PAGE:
Freedom's Children: The 1938 Labor Rebellion and the Birth of Modern Jamaica

Freedom's Children: The 1938 Labor Rebellion and the Birth of Modern Jamaica

Freedom's Children: The 1938 Labor Rebellion and the Birth of Modern Jamaica

Freedom's Children: The 1938 Labor Rebellion and the Birth of Modern Jamaica


Freedom's Children is the first comprehensive history of Jamaica's watershed 1938 labor rebellion and its aftermath. Colin Palmer argues that, a hundred years after the abolition of slavery, Jamaica's disgruntled workers challenged the oppressive status quo and forced a morally ossified British colonial society to recognize their grievances. The rebellion produced two rival leaders who dominated the political life of the colony through the achievement of independence in 1962. Alexander Bustamante, a moneylender, founded the Bustamante Industrial Trade Union and its progeny, the Jamaica Labour Party. Norman Manley, an eminent barrister, led the struggle for self-government and with others established the People's National Party.

Palmer describes the ugly underside of British colonialism and details the persecution of Jamaican nationalists. He sheds new light on the nature of Bustamante's collaboration with the imperial regime, the rise of the trade-union movement, the struggle for constitutional change, and the emergence of party politics in a modernizing Jamaica.


This book is the third in a series that began with the publication in 2006 of Eric Williams and the Making of the Modern Caribbean. That volume was primarily a study of the important role that the brilliant scholar and statesman from Trinidad and Tobago played in imagining and working to construct a politically and economically integrated Anglophone Caribbean. Williams was the most outstanding personage that his country produced in the twentieth century, serving as head of its government from 1956 to 1981. The book was, in a larger sense, also a study of Trinidad and Tobago’s quest for selfdetermination and Williams’s attempts to call a new and modern Caribbean into being.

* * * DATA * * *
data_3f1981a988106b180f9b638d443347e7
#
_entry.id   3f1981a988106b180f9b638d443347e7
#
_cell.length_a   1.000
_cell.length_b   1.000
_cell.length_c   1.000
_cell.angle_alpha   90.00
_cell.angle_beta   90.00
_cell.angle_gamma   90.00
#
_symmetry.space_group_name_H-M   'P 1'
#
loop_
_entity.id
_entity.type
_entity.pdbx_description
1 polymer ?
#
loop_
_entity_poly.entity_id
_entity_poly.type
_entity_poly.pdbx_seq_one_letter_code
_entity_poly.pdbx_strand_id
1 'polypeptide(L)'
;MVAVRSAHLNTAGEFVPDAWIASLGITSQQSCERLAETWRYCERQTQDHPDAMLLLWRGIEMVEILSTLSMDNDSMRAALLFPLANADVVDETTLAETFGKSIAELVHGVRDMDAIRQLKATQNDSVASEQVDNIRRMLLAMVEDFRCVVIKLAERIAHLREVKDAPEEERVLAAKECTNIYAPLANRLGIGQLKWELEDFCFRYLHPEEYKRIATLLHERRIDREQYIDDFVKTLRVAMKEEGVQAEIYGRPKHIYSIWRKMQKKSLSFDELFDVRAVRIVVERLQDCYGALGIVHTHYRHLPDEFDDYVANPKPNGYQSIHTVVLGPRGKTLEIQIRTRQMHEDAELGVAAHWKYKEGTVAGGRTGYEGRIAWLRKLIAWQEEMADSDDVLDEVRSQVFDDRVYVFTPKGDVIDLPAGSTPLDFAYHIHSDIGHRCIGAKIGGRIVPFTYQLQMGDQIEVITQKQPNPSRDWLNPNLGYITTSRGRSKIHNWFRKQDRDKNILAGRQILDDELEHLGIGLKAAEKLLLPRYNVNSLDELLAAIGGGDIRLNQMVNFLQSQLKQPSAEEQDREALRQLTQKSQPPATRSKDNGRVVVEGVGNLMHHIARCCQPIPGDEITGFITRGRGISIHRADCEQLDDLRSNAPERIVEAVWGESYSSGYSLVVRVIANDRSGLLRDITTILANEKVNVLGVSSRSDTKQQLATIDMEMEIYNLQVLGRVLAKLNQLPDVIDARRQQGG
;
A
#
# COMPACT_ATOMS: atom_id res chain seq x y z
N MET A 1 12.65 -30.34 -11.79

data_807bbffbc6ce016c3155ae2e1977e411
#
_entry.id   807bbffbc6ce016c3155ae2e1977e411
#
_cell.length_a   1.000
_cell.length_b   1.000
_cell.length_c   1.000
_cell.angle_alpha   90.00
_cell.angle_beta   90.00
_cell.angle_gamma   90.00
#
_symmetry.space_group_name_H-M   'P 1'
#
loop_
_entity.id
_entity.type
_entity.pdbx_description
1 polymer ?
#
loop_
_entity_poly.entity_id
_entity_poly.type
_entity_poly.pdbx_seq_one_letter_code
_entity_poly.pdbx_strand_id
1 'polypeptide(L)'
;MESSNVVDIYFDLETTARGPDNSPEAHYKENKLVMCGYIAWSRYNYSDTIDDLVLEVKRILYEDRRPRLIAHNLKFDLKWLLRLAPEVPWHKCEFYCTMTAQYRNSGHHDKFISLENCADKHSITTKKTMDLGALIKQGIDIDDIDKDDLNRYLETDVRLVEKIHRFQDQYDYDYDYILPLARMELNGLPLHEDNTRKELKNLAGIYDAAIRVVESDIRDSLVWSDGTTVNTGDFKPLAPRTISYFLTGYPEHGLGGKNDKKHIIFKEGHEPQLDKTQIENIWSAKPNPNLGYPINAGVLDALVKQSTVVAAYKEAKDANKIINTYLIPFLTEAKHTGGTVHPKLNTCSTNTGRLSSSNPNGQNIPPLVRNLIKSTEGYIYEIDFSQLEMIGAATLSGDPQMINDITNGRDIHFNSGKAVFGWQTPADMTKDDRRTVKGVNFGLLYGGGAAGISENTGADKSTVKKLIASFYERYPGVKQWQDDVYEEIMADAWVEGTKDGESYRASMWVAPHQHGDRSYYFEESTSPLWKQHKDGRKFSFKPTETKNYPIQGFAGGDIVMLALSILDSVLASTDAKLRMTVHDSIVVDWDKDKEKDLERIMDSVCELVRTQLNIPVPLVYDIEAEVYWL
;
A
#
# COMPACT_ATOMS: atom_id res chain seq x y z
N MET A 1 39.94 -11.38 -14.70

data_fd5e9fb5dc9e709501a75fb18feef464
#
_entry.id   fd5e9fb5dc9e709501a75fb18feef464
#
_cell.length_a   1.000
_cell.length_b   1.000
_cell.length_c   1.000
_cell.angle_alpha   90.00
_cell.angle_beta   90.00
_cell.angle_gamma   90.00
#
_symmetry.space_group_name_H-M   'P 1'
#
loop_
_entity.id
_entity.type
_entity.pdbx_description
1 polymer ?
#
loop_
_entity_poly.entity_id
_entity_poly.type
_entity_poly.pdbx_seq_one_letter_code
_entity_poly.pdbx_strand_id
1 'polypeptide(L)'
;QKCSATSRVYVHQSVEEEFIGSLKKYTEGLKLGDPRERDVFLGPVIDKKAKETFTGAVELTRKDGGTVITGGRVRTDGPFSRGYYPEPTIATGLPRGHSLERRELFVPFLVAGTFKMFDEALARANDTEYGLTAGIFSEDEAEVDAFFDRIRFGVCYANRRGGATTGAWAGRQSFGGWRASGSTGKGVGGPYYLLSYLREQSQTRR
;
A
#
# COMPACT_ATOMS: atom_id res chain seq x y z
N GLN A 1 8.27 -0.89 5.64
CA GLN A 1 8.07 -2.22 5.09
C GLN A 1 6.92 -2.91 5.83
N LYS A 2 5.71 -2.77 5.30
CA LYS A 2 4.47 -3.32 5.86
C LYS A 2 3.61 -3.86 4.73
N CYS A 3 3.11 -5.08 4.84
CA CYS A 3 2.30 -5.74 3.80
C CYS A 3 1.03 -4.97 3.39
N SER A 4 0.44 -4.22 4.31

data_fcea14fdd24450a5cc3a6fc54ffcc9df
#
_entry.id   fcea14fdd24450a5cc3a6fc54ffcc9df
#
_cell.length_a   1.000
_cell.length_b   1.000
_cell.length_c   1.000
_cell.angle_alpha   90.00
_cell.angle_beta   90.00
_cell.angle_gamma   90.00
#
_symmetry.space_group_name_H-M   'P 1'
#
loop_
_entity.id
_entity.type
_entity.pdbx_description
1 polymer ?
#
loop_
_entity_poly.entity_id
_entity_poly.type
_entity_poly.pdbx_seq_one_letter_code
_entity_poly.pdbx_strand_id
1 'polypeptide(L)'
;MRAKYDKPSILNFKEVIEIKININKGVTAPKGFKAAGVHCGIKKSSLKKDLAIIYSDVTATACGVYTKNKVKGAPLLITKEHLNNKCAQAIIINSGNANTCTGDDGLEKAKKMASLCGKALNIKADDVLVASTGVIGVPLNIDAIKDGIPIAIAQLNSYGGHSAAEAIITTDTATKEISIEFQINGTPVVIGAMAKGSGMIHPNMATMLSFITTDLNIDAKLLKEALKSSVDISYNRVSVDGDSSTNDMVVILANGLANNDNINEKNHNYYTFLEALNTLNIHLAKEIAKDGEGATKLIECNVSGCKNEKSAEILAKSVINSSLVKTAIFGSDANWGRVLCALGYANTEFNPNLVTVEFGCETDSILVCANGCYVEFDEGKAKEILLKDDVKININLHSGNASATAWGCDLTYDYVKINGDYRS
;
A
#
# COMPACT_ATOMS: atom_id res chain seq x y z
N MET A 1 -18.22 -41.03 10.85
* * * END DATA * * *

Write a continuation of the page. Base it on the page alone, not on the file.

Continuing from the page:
Published in 2010, the second volume in the trilogy examined British Guiana’s tumultuous struggle to achieve nationhood. The Guyanese nation in formation was damaged by the corrosive politics of race, the selfserving and destructive machinations of the British and the Americans, and the mediocrity of its elected leaders. Entitled The Politics of Power: Cheddi Jagan and the Struggle for British Guiana’s Independence, the book was a case study of a colonial tragedy.

More positive in tone, this volume is concerned with the labor rebellion that occurred in Jamaica in 1938 and how it helped to create a new polity. Beginning in the mid-1930s, workers in many colonies of the Anglophone Caribbean rejected the appalling conditions that had imprisoned them, challenging an oppressive status quo. Predominantly of African descent, these descendants of enslaved peoples did not experience a fundamental change in their life chances since the abolition of slavery in 1838. The worldwide economic depression of the 1930s exacerbated their dire circumstances, and so would World War II. Jamaican workers were no strangers to abuse, exploitation, and economic deprivation. But some of them were starting to realize their collective power and their ability to force the barons of capital to change, or at least to alter, the texture of their relationship with labor.

This is the story of Jamaican workers who forged a class consciousness in contestation with capital. Workers began to draw psychological strength and energy from one another, despite their variegated jobs, skills, age . . .

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